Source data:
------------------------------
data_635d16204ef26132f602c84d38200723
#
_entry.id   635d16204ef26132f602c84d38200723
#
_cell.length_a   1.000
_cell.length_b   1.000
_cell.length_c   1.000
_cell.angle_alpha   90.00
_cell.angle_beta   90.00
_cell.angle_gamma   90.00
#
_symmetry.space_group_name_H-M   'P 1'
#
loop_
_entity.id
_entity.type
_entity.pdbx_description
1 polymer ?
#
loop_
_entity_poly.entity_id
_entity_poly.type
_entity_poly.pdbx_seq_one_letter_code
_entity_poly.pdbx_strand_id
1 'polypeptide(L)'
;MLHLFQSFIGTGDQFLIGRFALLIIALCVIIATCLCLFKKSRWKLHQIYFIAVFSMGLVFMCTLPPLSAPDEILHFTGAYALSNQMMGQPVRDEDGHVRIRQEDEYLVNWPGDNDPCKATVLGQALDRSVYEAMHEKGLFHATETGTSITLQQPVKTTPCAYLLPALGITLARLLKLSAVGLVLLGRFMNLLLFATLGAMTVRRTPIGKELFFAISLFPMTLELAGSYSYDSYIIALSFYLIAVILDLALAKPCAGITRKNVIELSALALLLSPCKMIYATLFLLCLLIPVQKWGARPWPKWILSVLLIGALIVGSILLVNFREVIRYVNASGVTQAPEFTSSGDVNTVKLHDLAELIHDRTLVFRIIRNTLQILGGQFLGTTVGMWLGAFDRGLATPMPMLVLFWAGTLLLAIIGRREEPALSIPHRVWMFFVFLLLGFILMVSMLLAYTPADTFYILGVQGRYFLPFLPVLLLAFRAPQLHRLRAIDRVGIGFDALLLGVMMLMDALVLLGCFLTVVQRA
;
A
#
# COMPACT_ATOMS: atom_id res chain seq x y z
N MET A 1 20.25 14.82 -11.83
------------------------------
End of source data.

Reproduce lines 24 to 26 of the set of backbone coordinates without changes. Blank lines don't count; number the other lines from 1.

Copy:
_entity_poly.pdbx_strand_id
1 'polypeptide(L)'
;MLHLFQSFIGTGDQFLIGRFALLIIALCVIIATCLCLFKKSRWKLHQIYFIAVFSMGLVFMCTLPPLSAPDEILHFTGAYALSNQMMGQPVRDEDGHVRIRQEDEYLVNWPGDNDPCKATVLGQALDRSVYEAMHEKGLFHATETGTSITLQQPVKTTPCAYLLPALGITLARLLKLSAVGLVLLGRFMNLLLFATLGAMTVRRTPIGKELFFAISLFPMTLELAGSYSYDSYIIALSFYLIAVILDLALAKPCAGITRKNVIELSALALLLSPCKMIYATLFLLCLLIPVQKWGARPWPKWILSVLLIGALIVGSILLVNFREVIRYVNASGVTQAPEFTSSGDVNTVKLHDLAELIHDRTLVFRIIRNTLQILGGQFLGTTVGMWLGAFDRGLATPMPMLVLFWAGTLLLAIIGRREEPALSIPHRVWMFFVFLLLGFILMVSMLLAYTPADTFYILGVQGRYFLPFLPVLLLAFRAPQLHRLRAIDRVGIGFDALLLGVMMLMDALVLLGCFLTVVQRA